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HOME > Classical Novels > A Thousand Splendid Suns > Chapter 28.
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Chapter 28.
Laila sat across from Abdul Sharif, who was a thin,small-headed man with a bulbous nose pocked with the samecratered scars that pitted his cheeks. His hair, short andbrown, stood on his scalp like needles in a pincushion.
"You'll have to forgive me,hamshira," he said, adjusting hisloose collar and dabbing at his brow with a handkerchief "I stillhaven't quite recovered, I fear. Five more days of these, whatare they called…sulfa pills."Laila positioned herself in her seat so that her right ear, thegood one, was closest to him. "Were you a friend of myparents?""No, no," Abdul Sharif said quickly. "Forgive me." He raised afinger, took a long sip of the water that Mariam had placed infront of him.
"I should begin at the beginning, I suppose." He dabbed athis lips, again at his brow. "I am a businessman. I ownclothing stores, mostly men's clothing.Chapans, hats,iumban%,suits, ties-you name it. Two stores here in Kabul, in Taimaniand Shar-e-Nau, though I just sold those. And two in Pakistan,in Peshawar. That's where my warehouse is as well. So I travela lot, back and forth. Which, these days"-he shook his headand chuckled tiredly-"let's just say that it's an adventure.
"I was in Peshawar recently, on business, taking orders, goingover inventory, that sort of thing. Also to visit my family. Wehave three daughters,alhamdulellah. I moved them and my wifeto Peshawar after the Mujahideen began going at each other'sthroats. I won't have their names added to theshaheedlist. Normine, to be honest. I'll be joining them there verysoon,inshallah.
"Anyway, I was supposed to be back in Kabul the Wednesdaybefore last. But, as luck would have it, I came down with anillness. I won't bother you with it,hamshira, suffice it to say thatwhen I went to do my private business, the simpler of the two,it felt like passing chunks of broken glass. I wouldn't wish it onHekmatyar himself. My wife, Nadia jan, Allah bless her, shebegged me to see a doctor. But I thought I'd beat it withaspirin and a lot of water. Nadia jan insisted and I said no,back and forth we went. You know the saying^stubborn assneeds a stubborn driver. This time, I'm afraid, the ass won.
That would be me."He drank the rest of this water and extended the glass toMariam. "If it's not too muchzahmat."Mariam took the glass and went to fill it.
"Needless to say, I should have listened to her. She's alwaysbeen the more sensible one, God give her a long life. By thetime I made it to the hospital, I was burning with a fever andshaking like abeid tree in the wind. I could barely stand. Thedoctor said I had blood poisoning. She said two or three moredays and I would have made my wife a widow.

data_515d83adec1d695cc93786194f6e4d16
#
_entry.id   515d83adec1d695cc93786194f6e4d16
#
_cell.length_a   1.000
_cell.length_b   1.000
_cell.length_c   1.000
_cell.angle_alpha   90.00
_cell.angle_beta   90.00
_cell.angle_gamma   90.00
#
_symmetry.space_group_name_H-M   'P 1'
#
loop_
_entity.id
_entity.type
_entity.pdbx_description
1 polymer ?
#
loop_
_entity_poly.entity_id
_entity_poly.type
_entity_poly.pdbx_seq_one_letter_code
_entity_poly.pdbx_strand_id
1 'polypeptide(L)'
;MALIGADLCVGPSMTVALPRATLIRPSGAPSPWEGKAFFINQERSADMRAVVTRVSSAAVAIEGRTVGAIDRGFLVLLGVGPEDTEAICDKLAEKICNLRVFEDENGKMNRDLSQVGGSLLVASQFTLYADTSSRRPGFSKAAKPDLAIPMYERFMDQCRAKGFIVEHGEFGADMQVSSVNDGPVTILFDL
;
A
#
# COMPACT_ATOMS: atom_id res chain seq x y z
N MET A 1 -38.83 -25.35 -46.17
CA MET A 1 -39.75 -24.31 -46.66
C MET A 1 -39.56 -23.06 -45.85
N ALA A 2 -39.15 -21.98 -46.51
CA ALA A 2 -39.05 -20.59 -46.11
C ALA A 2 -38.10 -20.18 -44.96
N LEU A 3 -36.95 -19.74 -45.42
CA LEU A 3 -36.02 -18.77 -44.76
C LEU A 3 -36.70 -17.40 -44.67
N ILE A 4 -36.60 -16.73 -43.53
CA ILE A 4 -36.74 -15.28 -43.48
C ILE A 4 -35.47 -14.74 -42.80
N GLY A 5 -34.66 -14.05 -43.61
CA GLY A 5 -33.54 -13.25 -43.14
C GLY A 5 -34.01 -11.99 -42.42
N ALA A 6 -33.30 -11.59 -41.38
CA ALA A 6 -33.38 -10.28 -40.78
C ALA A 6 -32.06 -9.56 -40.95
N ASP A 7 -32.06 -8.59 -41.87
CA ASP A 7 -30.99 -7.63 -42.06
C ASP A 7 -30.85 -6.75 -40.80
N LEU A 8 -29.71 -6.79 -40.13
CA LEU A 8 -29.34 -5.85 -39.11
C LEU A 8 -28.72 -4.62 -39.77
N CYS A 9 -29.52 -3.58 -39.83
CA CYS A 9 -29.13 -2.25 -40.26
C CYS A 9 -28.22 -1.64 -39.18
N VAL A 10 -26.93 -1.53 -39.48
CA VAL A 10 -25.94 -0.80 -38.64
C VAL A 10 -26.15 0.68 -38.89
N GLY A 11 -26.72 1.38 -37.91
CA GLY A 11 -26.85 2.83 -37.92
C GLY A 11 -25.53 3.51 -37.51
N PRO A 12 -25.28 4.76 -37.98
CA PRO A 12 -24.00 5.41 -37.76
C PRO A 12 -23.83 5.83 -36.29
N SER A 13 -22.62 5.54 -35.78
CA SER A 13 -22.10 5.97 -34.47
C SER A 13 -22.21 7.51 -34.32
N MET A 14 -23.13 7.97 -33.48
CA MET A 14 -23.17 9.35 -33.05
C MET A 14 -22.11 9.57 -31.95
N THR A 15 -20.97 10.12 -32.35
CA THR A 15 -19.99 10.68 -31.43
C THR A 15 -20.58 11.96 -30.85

"They put me in a special unit, reserved for really sick people,I suppose. Oh,iashakor." He took the glass from Mariam andfrom his coat pocket produced a large white pill. "Thesize ofthese things."Laila watched him swallow his pill She was aware that herbreathing had quickened Her legs felt heavy, as though weightshad been tethered to them. She told herself that he wasn'tdone, that he hadn't told her anything as yet. But he would goon in a second, and she resisted an urge to get up and leave,leave before he told her things she didn't want to hear.
Abdul Sharif set his glass on the table.
"That's where I met your friend, Mohammad Tariq Walizai."Laila's heart sped up. Tariq in a hospital? A special unit?Forreally sick people?
She swallowed dry spit. Shifted on her chair. She had to steelherself. If she didn't, she feared she would come unhinged. Shediverted her thoughts from hospitals and special units andthought instead about the fact that she hadn't heard Tariqcalled by his full name since the two of them had enrolled in aFarsi winter course years back. The teacher would call roll afterthe bell and say his name like that-Mohammad Tariq Walizai. Ithad struck her as comically officious then, hearing his full nameuttered.
"What happened to him I heard from one of the nurses,"Abdul Sharif resumed, tapping his chest with a fist as if to easethe passage of the pill. "With all the time I've spent inPeshawar, I've become pretty proficient in Urdu. Anyway, whatI gathered was that your friend was in a lorry full of refugees,twenty-three of them, all headed for Peshawar. Near theborder, they were caught in cross fire. A rocket hit the lorry.
Probably a stray, but you never know with these people, younever know. There were only six survivors, all of themadmitted to the same unit. Three died within twenty-four hours.
Two of them lived-sisters, as I understood it-and had beendischarged.
Your friend Mr. Walizai was the last. He'd been there foralmost three weeks by the time I arrived."So he was alive. But how badly had they hurt him? Lailawondered frantically. How badly? Badly enough to be put in aspecial unit, evidently. Laila was aware that she had startedsweating, that her face felt hot. She tried to think of somethingelse, something pleasant, like the trip to Bamiyan to see theBuddhas with Tariq and Babi. But instead an image of Tariq'sparents presented itself: Tariq's mother trapped in the lorry,upside down, screaming for Tariq through the smoke, her armsand chest on fire, the wig melting into her scalp…Laila had to take a series of rapid breaths.
"He was in the bed next to mine. There were no walls, onlya curtain between us. So I could see him pretty well."Abdul Sharif found a sudden need to toy with his weddingband. He spoke more slowly now.
"Your friend, he was badly-very badly-injured, you understand.
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